Linking Procurement and Business

If you are a business owner, you have probably heard of procurement. You might even consider procurement as one method to increase your business’ profit and expand your business horizons . Before you decide to jump into the procurement bandwagon, stop and ask yourself some procurement-related questions.

1. What is Procurement?

Procurement can be summed up as the process of acquiring a business need, which is provided by a third party or another business. Every business needs a particular good or service and there is another business that can provide it. Since businesses cannot have all the resources (good or service) it needs, it has to rely on a third party. In addition, the process of acquiring a need can be hampered by other factors such as time or cost constraints. The whole activity of acquiring goods and services (plus a host of other sub-activities) is essential to any business.

2. Who participates in Procurement?

There are two parties involved in procurement: the seller (also called vendor) and the buyer (often referred as the client). The role of each party is well-defined. Any kind of entity can assume the role of seller or buyer. Sometimes, entities can assume both, but never in the same occasion. If you are running a private business, you can sell to other businesses (same size or larger) or to the government. Selling to other companies (often larger ones) is called corporate procurement while selling to the government is called public or government procurement. In public procurement, procurement can also be identified by the level of government that engages with your business – it can be a local, state or federal government. Differences between corporate and public procurement are very little but not taking note of them might be costly for your business.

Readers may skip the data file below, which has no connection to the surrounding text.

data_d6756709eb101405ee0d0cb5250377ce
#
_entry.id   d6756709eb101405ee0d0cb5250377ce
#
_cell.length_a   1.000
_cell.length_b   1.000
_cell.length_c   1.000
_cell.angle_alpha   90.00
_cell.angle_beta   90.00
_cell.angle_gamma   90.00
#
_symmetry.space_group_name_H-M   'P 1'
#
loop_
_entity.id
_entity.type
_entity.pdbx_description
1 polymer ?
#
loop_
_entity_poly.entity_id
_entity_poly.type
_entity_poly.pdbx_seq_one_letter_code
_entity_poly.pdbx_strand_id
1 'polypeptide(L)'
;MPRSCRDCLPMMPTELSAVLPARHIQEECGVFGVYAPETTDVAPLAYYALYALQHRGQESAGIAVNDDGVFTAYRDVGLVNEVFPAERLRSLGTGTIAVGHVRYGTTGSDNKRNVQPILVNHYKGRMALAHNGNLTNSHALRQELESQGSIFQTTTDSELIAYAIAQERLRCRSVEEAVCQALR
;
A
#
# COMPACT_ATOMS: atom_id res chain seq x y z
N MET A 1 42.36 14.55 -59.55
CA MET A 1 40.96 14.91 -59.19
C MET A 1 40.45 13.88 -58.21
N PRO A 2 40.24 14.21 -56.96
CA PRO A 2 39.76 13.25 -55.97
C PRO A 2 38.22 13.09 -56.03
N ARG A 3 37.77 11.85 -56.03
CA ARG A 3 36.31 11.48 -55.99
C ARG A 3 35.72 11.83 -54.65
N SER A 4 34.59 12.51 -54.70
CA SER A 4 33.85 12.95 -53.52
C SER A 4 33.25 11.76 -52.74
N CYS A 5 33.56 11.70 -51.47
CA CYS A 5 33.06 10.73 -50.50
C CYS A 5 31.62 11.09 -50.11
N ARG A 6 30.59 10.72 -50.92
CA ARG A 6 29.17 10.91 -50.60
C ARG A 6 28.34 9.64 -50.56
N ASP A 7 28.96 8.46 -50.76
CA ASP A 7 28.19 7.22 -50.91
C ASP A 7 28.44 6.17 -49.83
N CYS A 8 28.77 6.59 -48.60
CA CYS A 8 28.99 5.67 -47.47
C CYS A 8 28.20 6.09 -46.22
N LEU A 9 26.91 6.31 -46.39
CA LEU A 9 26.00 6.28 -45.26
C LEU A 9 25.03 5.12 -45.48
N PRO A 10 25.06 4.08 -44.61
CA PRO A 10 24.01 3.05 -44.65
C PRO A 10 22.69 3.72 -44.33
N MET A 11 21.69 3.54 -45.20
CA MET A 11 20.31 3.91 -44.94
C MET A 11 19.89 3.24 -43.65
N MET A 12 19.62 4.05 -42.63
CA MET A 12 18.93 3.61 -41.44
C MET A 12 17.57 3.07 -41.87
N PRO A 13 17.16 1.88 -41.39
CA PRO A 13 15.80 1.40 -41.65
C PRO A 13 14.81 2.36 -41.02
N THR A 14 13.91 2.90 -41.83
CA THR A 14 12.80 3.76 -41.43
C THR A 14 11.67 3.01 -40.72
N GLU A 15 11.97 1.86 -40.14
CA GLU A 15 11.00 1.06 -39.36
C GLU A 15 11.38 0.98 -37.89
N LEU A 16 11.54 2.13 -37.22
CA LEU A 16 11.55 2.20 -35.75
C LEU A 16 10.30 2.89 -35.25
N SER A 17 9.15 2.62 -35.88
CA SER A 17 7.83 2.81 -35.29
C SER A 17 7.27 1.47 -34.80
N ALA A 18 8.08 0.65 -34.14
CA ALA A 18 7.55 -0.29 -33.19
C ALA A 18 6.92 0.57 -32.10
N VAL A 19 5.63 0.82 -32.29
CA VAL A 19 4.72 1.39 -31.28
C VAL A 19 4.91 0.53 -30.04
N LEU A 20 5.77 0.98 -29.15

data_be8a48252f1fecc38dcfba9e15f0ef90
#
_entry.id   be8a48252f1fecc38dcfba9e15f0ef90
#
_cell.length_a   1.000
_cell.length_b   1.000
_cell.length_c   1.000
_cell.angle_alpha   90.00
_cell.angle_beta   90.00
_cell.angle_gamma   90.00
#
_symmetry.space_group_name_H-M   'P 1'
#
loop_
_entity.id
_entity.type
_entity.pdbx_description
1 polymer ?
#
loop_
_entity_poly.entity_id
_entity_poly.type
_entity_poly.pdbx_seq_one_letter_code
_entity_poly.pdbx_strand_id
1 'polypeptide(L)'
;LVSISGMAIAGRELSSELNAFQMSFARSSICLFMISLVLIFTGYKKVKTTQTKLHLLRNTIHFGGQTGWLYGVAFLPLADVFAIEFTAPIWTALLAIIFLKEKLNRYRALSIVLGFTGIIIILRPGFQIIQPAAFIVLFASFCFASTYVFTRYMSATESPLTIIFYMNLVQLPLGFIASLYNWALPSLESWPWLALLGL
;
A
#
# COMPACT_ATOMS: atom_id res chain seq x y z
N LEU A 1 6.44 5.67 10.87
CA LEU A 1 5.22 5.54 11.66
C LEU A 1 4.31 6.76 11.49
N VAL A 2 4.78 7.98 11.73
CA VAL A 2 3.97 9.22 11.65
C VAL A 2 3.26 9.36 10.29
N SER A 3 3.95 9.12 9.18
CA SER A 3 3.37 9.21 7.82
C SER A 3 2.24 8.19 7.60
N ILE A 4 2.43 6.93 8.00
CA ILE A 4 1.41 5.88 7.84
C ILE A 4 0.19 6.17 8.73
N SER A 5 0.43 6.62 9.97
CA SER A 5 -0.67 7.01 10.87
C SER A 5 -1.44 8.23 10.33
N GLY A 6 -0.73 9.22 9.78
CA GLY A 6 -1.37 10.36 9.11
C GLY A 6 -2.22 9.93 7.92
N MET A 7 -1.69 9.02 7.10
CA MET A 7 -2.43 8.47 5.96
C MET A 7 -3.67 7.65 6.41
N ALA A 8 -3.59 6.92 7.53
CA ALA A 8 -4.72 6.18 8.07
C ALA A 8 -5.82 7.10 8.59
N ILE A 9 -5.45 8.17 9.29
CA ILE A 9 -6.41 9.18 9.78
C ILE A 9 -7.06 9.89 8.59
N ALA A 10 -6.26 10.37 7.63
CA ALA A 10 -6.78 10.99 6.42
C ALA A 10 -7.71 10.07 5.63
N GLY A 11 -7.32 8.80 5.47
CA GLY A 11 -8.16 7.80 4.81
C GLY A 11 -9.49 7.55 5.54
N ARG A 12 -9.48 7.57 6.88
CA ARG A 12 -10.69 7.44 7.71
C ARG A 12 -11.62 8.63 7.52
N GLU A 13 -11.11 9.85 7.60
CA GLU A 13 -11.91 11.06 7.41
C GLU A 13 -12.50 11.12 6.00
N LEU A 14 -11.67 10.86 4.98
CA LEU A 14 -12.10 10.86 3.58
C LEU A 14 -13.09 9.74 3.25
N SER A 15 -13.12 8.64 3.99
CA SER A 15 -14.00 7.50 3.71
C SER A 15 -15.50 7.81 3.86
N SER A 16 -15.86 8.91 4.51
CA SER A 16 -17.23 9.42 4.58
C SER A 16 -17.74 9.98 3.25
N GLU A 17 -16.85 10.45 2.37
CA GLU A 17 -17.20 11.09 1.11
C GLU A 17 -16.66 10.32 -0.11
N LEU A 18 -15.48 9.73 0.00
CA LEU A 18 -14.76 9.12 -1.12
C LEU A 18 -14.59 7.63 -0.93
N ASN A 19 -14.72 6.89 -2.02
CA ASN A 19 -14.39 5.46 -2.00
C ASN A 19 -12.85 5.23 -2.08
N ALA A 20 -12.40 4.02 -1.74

3. Why is Procurement Important?

As stated earlier, a buyer (or client) needs something to run its business or services efficiently. On the other hand, a business with that specific need needs to earn profit from what it can produce. In simple terms, procurement is a means or exchange or barter between these two entities. The buyer gets the good/service they need and the seller earns profit from delivering the said need. Procurement keeps both firms in business. In a much larger scope, procurement contributes to the economy (in local, state and federal level). Some business owners also feel that procurement is a way to serve their country and fellow countrymen.

4. Is it too late for Procurement for my Business?

The simple answer is no. Any business can learn and participate in procurement process. Procurement can be a big help and a good option for many business which are disadvantaged or in need of a steady and continuous profit. For disadvantaged businesses (minority-owned, women owned, veteran owned and others) a government agency called the Small Business Administration (or SBA) was established by law to help them using the procurement process.

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